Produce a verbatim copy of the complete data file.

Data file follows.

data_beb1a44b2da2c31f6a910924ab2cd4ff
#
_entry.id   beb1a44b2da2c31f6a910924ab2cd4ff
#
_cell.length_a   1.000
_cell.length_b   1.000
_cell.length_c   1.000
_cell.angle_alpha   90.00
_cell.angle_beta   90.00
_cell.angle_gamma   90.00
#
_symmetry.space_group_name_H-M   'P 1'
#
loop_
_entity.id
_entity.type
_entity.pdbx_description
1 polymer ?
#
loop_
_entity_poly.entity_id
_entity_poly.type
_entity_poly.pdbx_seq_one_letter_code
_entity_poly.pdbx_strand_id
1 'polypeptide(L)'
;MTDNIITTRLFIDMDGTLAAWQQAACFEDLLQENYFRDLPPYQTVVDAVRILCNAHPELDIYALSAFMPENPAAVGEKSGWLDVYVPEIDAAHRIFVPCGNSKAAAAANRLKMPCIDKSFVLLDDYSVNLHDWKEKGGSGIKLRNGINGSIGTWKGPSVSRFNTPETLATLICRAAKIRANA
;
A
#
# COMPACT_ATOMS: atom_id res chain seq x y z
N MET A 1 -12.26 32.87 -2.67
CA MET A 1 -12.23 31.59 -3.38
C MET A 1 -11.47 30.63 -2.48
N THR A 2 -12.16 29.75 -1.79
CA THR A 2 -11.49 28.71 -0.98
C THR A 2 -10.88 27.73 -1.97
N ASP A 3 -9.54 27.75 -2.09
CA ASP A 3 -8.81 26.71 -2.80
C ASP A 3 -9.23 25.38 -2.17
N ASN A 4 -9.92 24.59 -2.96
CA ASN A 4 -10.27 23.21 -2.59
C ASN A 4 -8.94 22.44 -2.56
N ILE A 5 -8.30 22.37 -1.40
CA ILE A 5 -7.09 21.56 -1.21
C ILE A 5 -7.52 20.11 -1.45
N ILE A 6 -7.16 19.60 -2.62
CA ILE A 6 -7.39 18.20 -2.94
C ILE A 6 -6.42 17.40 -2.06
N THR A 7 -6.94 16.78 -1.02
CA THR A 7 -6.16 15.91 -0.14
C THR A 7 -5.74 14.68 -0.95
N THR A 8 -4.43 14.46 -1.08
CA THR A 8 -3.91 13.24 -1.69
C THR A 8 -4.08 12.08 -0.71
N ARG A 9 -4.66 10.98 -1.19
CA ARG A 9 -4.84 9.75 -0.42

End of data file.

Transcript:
data_beb1a44b2da2c31f6a910924ab2cd4ff
#
_entry.id   beb1a44b2da2c31f6a910924ab2cd4ff
#
_cell.length_a   1.000
_cell.length_b   1.000
_cell.length_c   1.000
_cell.angle_alpha   90.00
_cell.angle_beta   90.00
_cell.angle_gamma   90.00
#
_symmetry.space_group_name_H-M   'P 1'
#
loop_
_entity.id
_entity.type
_entity.pdbx_description
1 polymer ?
#
loop_
_entity_poly.entity_id
_entity_poly.type
_entity_poly.pdbx_seq_one_letter_code
_entity_poly.pdbx_strand_id
1 'polypeptide(L)'
;MTDNIITTRLFIDMDGTLAAWQQAACFEDLLQENYFRDLPPYQTVVDAVRILCNAHPELDIYALSAFMPENPAAVGEKSGWLDVYVPEIDAAHRIFVPCGNSKAAAAANRLKMPCIDKSFVLLDDYSVNLHDWKEKGGSGIKLRNGINGSIGTWKGPSVSRFNTPETLATLICRAAKIRANA
;
A
#
# COMPACT_ATOMS: atom_id res chain seq x y z
N MET A 1 -12.26 32.87 -2.67
CA MET A 1 -12.23 31.59 -3.38
C MET A 1 -11.47 30.63 -2.48
N THR A 2 -12.16 29.75 -1.79
CA THR A 2 -11.49 28.71 -0.98
C THR A 2 -10.88 27.73 -1.97
N ASP A 3 -9.54 27.75 -2.09
CA ASP A 3 -8.81 26.71 -2.80
C ASP A 3 -9.23 25.38 -2.17
N ASN A 4 -9.92 24.59 -2.96
CA ASN A 4 -10.27 23.21 -2.59
C ASN A 4 -8.94 22.44 -2.56
N ILE A 5 -8.30 22.37 -1.40
CA ILE A 5 -7.09 21.56 -1.21
C ILE A 5 -7.52 20.11 -1.45
N ILE A 6 -7.16 19.60 -2.62
CA ILE A 6 -7.39 18.20 -2.94
C ILE A 6 -6.42 17.40 -2.06
N THR A 7 -6.94 16.78 -1.02
CA THR A 7 -6.16 15.91 -0.14
C THR A 7 -5.74 14.68 -0.95
N THR A 8 -4.43 14.46 -1.08
CA THR A 8 -3.91 13.24 -1.69
C THR A 8 -4.08 12.08 -0.71
N ARG A 9 -4.66 10.98 -1.19
CA ARG A 9 -4.84 9.75 -0.42